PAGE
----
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what kind of television do you have or want to have?

faustian bargain

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also, anyone have any recommendations for flat screens?

/andrew
 

StevenRocks

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I have a Sony flat-tube I purchased in 2002. There's a lot of glare at certain angles when I have my lamp on, but it works very well.
 

zjpj83

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I have a Pioneer. I liked it better than the Panasonic.
 

globetrotter

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from age 13 until age 25, I didn't have a tv. then I got a 17 inch panasonic, for about 12 years. I thought that that was the biggest, best tv I would ever want. 2 years ago, when I went to buy a new tv, I couldn't get anything under 21 inches, and for ridiculously little money, I got a 27 inch panasonic. I can't imagine ever wanting anything more. maybe in 12 years I will.
 

topcatny

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I have a 32 inch panasonic, but I am in the market for a 50" plasma screen I am doing the research and trying to decide wht is the best TV I can get for my money.
 

topcatny

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Originally Posted by imageWIS
Plasma sucks, IMHO: It's susceptible to burn-in.

Jon.


I'm concerned with that as well. What would you recommend instead?
 

imageWIS

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Originally Posted by topcatny
I'm concerned with that as well. What would you recommend instead?
LCD, either rear or flat. The problem with DLP is that some people, myself included can see the dreaded color wheel ‘rainbow’ (which is like flashes of colored light), which makes it impossible to watch TV with a DLP TV. An additional problem is that you don’t notice the rainbows while you are in the showroom, regardless how many hours you spend there. Its when you get the TV home, that the ‘sightings’ being. When they come out with 3-Chip home DLP TV’s, which eliminates the rainbow problem by bypassing the color wheel in favor of a 3-ship RGB system (like the rear tube and rear LCD projection systems) then DLP will be worth the monetary investment. Jon. Edit: I forgot about SXRD, HD-ILA or variations thereof…they will be just as good (well SXRD is better than) as LCD.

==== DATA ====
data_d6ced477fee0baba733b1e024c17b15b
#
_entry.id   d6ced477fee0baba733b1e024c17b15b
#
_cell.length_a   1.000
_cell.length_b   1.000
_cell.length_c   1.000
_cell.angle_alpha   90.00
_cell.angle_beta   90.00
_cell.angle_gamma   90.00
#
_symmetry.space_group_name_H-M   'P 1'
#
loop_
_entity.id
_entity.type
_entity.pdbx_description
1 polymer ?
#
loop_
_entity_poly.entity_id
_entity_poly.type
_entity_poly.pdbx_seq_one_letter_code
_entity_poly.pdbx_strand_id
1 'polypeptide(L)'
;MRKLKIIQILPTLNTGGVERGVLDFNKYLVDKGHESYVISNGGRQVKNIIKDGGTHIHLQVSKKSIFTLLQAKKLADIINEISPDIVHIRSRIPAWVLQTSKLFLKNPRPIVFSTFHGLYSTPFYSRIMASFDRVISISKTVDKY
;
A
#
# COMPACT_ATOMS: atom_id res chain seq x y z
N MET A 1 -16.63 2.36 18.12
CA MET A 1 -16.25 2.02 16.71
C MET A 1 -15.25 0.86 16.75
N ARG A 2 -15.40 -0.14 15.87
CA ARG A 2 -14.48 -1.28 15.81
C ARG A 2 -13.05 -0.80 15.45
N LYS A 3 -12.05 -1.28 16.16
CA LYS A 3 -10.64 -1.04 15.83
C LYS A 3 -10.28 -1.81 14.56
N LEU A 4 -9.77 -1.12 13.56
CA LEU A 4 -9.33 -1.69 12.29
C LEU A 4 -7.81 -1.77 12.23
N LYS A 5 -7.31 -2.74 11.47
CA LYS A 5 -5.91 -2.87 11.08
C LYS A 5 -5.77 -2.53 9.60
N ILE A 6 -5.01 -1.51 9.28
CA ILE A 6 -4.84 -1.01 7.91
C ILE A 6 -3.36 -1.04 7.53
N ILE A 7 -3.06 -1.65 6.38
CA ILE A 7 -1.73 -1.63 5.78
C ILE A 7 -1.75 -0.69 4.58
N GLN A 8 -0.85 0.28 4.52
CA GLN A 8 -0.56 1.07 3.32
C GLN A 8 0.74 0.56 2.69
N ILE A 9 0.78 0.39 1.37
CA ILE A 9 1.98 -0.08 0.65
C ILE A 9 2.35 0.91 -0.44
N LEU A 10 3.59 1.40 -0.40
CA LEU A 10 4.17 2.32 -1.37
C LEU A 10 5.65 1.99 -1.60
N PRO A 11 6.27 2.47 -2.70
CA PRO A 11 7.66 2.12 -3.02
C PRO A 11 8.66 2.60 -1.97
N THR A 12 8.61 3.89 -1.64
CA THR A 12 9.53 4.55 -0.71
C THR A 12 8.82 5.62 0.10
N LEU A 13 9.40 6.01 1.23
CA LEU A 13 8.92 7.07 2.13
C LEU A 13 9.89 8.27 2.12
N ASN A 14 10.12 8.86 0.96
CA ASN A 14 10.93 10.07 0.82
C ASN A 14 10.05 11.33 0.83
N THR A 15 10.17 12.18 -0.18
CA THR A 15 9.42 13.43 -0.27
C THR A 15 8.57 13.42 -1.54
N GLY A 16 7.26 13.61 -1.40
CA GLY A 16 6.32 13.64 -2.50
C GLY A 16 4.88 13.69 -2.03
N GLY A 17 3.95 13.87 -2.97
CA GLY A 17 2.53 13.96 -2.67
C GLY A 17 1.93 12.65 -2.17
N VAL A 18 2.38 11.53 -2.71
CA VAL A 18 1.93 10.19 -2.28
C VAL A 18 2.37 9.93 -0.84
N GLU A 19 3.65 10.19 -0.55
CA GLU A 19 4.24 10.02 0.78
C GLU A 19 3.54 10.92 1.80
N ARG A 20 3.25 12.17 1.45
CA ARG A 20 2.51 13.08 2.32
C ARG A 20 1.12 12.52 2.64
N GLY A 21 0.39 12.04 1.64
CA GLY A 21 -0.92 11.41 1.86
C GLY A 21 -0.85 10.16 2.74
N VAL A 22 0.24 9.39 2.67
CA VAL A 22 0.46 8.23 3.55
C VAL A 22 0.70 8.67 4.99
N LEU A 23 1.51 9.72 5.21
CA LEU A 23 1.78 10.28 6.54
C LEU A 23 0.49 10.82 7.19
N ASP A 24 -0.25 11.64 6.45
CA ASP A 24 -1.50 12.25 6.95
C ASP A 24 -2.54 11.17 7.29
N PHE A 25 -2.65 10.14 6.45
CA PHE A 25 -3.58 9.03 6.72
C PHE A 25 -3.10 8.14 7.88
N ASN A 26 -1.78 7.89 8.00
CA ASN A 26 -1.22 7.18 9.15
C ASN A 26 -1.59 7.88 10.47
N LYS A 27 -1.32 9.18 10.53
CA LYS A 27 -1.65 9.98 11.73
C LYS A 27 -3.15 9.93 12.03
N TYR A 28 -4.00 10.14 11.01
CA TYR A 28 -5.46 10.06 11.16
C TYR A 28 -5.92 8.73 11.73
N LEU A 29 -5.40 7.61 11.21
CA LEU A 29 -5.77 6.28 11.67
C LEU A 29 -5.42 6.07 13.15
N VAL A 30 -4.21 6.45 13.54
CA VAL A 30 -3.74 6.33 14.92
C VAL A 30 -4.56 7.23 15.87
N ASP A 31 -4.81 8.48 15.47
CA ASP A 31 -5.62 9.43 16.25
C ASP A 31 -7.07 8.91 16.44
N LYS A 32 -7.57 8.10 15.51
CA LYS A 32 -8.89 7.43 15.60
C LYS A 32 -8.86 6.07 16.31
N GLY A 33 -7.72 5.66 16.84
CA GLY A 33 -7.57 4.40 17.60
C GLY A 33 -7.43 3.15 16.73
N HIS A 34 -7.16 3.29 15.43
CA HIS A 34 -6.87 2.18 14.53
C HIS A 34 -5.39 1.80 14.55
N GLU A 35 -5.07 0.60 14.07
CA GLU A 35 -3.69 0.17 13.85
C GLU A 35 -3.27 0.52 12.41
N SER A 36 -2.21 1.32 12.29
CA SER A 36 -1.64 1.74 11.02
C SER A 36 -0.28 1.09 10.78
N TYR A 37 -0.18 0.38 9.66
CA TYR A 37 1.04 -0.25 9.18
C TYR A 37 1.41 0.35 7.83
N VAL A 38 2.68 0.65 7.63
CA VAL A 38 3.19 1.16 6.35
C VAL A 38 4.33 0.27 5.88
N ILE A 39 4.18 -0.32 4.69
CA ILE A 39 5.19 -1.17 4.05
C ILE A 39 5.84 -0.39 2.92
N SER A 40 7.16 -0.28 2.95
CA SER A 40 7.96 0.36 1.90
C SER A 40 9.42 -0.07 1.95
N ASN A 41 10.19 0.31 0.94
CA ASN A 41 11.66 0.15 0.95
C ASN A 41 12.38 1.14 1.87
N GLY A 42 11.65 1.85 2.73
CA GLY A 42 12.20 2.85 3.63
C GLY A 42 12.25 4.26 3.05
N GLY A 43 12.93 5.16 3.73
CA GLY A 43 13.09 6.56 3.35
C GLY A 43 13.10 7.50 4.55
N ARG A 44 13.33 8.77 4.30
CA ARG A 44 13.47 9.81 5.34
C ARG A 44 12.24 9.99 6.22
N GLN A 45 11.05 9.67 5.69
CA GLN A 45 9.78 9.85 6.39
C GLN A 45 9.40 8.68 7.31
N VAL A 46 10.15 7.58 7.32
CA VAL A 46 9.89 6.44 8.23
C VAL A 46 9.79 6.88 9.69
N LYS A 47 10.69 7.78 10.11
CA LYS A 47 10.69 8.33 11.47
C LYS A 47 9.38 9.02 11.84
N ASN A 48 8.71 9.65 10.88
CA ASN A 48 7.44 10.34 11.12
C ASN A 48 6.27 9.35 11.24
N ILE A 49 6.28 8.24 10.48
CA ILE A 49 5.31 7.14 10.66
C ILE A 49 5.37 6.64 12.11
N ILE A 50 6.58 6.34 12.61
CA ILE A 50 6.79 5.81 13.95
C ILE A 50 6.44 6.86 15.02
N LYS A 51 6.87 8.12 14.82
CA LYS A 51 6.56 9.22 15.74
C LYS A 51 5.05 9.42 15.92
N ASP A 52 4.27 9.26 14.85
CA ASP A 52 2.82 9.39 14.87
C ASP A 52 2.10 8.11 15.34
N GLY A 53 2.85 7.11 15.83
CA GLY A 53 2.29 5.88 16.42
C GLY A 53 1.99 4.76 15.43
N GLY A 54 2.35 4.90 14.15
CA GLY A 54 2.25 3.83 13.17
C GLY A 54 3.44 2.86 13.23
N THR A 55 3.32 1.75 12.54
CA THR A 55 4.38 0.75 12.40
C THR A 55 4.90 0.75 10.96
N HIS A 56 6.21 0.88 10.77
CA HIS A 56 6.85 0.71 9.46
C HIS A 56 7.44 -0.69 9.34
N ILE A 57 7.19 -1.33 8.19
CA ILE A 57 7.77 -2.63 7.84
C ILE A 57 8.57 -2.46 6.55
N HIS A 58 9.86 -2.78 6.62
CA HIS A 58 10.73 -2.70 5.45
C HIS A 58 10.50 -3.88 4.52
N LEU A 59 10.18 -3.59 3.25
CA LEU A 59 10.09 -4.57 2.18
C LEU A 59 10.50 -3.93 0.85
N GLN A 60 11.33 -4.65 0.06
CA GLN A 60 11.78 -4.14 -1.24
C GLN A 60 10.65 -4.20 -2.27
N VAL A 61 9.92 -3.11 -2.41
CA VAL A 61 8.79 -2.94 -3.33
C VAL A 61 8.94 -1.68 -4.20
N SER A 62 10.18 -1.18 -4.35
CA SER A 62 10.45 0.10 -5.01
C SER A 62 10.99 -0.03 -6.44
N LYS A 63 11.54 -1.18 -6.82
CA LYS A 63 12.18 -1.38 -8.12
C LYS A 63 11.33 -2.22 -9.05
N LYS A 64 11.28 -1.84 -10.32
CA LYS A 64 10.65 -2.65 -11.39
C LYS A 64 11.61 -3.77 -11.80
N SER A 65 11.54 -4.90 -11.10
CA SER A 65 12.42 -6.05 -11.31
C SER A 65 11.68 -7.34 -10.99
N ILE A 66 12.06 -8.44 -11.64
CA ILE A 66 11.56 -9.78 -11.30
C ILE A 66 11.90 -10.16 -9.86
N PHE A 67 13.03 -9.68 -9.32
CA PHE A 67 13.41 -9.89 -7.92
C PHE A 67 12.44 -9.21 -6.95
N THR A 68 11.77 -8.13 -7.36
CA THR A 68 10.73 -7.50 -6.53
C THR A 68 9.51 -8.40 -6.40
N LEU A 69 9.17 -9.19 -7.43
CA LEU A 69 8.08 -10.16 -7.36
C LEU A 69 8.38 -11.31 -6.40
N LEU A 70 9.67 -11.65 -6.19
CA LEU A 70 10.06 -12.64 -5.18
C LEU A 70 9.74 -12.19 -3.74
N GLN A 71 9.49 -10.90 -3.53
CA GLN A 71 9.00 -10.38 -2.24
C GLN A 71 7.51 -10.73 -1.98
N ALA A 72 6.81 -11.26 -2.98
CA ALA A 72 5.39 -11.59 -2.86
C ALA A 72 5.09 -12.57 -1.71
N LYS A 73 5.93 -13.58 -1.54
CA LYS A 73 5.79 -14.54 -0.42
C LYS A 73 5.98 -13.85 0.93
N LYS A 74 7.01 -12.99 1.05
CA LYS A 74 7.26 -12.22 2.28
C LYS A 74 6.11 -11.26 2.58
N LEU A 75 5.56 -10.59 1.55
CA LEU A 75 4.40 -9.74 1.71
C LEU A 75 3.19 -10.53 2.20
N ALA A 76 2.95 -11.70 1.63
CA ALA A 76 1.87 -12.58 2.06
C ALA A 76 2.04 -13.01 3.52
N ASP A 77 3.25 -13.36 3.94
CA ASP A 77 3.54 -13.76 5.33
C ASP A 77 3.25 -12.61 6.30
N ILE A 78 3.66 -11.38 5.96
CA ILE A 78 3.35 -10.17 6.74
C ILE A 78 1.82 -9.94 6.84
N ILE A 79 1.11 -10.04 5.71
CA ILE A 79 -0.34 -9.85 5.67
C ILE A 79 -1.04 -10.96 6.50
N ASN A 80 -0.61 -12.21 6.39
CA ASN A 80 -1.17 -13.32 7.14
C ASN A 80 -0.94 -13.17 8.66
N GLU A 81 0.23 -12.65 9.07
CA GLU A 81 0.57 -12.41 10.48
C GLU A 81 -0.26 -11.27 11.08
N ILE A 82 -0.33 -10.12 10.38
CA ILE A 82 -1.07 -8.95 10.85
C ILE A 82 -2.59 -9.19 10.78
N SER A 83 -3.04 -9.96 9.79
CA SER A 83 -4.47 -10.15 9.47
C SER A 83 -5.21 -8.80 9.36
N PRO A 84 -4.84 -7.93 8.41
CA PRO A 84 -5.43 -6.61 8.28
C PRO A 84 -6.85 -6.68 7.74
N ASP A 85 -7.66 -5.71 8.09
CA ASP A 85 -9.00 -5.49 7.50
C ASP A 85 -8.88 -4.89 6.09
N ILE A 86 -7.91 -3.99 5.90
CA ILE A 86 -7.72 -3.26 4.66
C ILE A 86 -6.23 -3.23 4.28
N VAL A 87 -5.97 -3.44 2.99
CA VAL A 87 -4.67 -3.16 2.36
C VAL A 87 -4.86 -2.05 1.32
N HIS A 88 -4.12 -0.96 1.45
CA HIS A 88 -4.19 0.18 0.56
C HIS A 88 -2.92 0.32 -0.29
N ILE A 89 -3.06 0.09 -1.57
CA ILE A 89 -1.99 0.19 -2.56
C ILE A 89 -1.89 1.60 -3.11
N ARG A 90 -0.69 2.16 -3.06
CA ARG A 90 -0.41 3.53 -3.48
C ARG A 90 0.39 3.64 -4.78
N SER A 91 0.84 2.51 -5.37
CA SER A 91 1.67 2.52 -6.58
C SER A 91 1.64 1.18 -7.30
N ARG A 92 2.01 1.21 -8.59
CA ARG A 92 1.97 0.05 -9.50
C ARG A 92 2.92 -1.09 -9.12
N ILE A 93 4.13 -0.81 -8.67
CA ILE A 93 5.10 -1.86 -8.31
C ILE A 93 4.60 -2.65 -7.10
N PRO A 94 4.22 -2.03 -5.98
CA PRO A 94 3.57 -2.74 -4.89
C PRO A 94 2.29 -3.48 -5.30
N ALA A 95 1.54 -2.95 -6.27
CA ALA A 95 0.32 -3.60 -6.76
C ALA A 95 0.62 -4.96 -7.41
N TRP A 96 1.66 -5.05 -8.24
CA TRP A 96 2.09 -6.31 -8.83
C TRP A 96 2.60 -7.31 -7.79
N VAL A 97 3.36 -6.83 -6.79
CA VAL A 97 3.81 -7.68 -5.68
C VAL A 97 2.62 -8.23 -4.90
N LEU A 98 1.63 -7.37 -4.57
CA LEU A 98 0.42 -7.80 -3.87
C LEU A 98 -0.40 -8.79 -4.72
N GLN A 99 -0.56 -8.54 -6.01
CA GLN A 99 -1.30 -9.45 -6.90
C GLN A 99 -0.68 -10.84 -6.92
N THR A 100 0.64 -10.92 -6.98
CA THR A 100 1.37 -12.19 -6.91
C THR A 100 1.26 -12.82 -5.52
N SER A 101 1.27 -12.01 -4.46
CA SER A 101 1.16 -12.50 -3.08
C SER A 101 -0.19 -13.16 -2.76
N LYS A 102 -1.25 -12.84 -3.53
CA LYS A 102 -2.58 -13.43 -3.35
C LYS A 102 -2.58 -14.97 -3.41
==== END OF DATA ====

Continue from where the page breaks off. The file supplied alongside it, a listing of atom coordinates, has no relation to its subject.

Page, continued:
Dmax

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Plasma does not suck. How many people do you know that had the burn-in problem with later generation Panasonic or Pioneer plasmas?

I owned a Panasonic 42PWD6UY EDTV plasma for the past 18 month and have been very happy with it.
If I had to upgrade now the top choice for me would be a Panasonic 8th generation 50" or 65" plasma.

Dimitry
 

imageWIS

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Originally Posted by Dmax
Plasma does not suck. How many people do you know that had the burn-in problem with later generation Panasonic or Pioneer plasmas?

I owned a Panasonic 42PWD6UY EDTV plasma for the past 18 month and have been very happy with it.
If I had to upgrade now the top choice for me would be a Panasonic 8th generation 50" or 65" plasma.

Dimitry


It really depends what you do with the TV. People that play video games on them are SOL, because the constant display of bar menus and other stationary icons leads to burn-in. The same goes with people who watch a lot of CNN, because they end up having the stationary news divider lines burned into the set. Also, when watching 4:3 TV on a 16:9 HDTV unit, you will have the black bars on either side of the picture, which as well can lead to burn-in.

Why not LCD and avoid any risks at all, and just watch whatever you want to watch whenever you want to watch it without worrying about burin-in?

Jon.
 

rdawson808

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27" (?) Samsung flat-tube that works wonderfully. As opposed to the 31" Phillips flat-tube that we bought and which stopped working after two weeks.

I think we paid 320 at Best Buy for it. Something like that. We love it. But obviously don't have a thing for huge tv's.

bob
 

Dmax

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I used to play video games on my plasma and 95% of my source material is in 4:3. I use the intellegent zoom mode on the TV to stretch the image to 16:9. It would take days of having the same image on the screen to leave some sort of ghost or burn in image. The latest generation plasmas are even less susceptible to burn in.

LCDs are fine but I prefer plasmas because of the rich, vibrant, life-like colors and as well as deeper blacks. LCD are also a more expensive than plasmas of comparable size though the price gap is shrinking.
 

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